• From 0 to 1 = Best conditions for 10,12,15,17,20 meter bands.
  • From 2 to 3 = Good conditions for 10,12,15,17,20 meter bands
  • From 4 to 5 = average conditions for 10,12,15,17,20 meter bands.
  • From 5 to 9 = Very bad conditions for 10,12,15,17,20 meter bands.

 

The Kp-index value can be interpreted as:

 

  • Between 0 and 1 = Best conditions expected on 30,40,80,160 meter bands.
  • Between 2 and 4 = Good conditions expected on 30,40,80,160 meter bands.
  • Between 5 and 9 = Bad conditions expected on 30,40,80,160 meter bands.

 

There are many other measurements which are somewhat technical but worth looking into if you really want to learn more about solar activities.

Here are a few more definitions:

  • X-Ray: NOAA reported value from A0.0 to X9.9. Intensity of hard x-rays hitting the earth’s ionosphere. Impacts primarily the D-layer (HF absorption). The letter indicates the order of magnitude of the X-rays (A, B, C, M and X), where A is the lowest. The number further defines the level of radiation. Updated eight times daily.
  • 304A: NOAA reported value from 0 to unknown. Relative strength of total solar radiation at a wavelength of 304 angstroms (or 30.4 nm), emitted primarily by ionized helium in the sun’s photosphere. Two measurements are available for this parameter, one measured by the Solar Dynamics Observatory, using the EVE instrument, and the other, using data from the SOHO satellite, using its SEM instrument. Responsible for about half of all the ionization of the F layer in the ionosphere. 304A does loosely correlate to SFI. This measurement report is updated hourly.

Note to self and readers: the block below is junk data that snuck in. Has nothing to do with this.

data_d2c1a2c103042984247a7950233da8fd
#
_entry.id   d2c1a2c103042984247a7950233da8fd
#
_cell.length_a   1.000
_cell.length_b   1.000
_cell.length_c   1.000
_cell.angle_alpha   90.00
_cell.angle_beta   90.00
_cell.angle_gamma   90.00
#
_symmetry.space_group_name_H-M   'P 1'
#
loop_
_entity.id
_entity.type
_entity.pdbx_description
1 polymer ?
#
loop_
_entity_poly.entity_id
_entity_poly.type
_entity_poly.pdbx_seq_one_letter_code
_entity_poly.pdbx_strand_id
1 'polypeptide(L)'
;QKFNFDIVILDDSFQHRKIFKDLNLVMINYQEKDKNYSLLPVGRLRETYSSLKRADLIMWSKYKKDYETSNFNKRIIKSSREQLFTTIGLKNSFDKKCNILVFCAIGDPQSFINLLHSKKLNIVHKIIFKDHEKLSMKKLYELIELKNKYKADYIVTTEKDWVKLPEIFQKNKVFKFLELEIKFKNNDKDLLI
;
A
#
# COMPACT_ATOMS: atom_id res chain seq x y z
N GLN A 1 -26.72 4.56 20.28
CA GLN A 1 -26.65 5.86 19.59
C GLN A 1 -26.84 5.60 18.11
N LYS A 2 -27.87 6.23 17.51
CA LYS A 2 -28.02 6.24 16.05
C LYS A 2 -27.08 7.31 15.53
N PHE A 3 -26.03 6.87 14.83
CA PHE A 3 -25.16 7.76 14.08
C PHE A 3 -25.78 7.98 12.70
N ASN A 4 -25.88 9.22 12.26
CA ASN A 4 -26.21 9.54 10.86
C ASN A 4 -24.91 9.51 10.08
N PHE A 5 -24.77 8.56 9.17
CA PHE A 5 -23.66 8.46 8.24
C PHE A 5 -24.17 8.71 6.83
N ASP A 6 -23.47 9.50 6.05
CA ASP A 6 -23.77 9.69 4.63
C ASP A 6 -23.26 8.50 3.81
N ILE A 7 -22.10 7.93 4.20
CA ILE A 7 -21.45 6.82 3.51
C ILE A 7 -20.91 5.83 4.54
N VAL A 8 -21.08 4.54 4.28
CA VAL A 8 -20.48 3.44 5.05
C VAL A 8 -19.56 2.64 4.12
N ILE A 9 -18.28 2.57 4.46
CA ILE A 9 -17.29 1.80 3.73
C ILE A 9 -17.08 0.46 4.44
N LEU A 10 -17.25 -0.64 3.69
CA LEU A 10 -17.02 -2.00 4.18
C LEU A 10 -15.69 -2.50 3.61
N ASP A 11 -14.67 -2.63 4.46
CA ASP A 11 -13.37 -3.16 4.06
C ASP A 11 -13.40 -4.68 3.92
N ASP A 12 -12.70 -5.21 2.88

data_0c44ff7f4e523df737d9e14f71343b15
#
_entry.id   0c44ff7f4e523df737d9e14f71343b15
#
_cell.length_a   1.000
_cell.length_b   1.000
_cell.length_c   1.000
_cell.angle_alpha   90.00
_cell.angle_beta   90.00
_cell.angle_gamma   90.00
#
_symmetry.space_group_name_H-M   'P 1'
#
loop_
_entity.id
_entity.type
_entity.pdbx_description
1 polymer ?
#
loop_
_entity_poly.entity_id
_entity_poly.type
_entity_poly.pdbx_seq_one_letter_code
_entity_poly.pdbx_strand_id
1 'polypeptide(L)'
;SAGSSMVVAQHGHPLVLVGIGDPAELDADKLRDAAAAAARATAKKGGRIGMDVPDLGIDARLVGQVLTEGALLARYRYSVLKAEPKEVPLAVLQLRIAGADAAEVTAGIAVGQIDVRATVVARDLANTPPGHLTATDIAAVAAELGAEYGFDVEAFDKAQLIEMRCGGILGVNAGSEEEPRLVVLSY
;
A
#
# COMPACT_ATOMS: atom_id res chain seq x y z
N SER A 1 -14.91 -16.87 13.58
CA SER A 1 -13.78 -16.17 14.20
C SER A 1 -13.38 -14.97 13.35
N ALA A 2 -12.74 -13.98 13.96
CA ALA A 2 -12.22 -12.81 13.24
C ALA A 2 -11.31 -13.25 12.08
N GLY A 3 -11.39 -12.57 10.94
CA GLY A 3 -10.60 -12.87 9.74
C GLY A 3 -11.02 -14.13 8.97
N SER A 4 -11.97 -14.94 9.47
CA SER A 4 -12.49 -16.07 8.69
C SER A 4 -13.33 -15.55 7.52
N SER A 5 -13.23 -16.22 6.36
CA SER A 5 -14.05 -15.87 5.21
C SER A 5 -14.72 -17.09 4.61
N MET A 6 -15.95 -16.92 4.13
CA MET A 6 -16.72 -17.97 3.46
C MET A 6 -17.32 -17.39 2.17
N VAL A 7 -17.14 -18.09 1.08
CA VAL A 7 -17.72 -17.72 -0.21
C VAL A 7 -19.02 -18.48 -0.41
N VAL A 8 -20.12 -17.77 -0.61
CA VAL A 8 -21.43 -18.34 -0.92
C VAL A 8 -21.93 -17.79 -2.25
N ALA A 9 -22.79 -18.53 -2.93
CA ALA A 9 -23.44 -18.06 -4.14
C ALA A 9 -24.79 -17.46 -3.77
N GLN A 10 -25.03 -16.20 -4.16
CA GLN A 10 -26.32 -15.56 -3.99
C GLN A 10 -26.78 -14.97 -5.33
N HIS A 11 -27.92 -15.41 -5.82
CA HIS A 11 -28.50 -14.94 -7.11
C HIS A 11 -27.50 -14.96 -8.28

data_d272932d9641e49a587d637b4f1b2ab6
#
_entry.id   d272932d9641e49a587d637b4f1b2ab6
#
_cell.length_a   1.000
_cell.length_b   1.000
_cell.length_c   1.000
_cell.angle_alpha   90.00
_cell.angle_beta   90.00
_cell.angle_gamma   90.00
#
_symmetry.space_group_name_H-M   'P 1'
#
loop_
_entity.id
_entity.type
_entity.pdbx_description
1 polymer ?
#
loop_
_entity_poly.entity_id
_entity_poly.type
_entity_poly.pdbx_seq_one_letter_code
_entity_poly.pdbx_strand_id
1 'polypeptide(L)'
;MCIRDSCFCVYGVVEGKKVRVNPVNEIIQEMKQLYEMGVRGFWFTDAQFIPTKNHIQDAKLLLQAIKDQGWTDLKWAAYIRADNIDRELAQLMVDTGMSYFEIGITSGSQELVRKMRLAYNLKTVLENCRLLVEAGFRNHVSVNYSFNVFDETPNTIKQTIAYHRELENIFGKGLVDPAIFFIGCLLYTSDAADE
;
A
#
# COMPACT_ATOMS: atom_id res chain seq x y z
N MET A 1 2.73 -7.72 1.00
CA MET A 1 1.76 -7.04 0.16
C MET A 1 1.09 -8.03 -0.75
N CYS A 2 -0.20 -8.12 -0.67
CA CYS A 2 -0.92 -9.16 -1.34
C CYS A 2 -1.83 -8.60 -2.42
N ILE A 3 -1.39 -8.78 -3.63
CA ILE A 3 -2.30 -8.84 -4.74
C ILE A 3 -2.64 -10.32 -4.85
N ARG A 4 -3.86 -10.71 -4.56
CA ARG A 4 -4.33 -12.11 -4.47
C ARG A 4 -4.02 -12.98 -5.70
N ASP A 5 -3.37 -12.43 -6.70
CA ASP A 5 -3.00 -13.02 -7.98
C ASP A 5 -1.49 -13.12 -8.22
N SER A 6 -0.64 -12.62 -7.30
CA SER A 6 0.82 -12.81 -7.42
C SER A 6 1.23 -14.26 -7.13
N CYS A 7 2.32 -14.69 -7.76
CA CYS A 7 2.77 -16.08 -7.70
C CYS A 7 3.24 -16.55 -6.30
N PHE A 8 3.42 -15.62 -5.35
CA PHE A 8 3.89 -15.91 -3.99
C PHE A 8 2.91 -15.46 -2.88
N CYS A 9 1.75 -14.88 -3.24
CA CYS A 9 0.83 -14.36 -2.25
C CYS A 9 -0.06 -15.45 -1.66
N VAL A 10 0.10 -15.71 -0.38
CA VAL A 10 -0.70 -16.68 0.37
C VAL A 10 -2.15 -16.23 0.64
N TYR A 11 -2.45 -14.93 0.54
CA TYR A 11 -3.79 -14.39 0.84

• Ptn Flx: NOAA reported value from 0 to unknown. Density of charged protons in the solar wind. The higher the numbers, the more the impact the ionosphere. Primarily impacts the E-Layer of the ionosphere. Updated hourly.
  • Elc Flx: NOAA reported value from 0 to unknown. This is a report is a measurement of the density of charged electrons in the solar wind. The higher the numbers (>1000), the more the impact the ionosphere. The primary impact is to the E-Layer of the ionosphere. This measurement report is updated hourly.
  • N: NOAA reported value from 0 to 5 about auroral impact. When <2.0, high confidence in Aurora measurement. When >2, low confidence. This measurement report is updated hourly.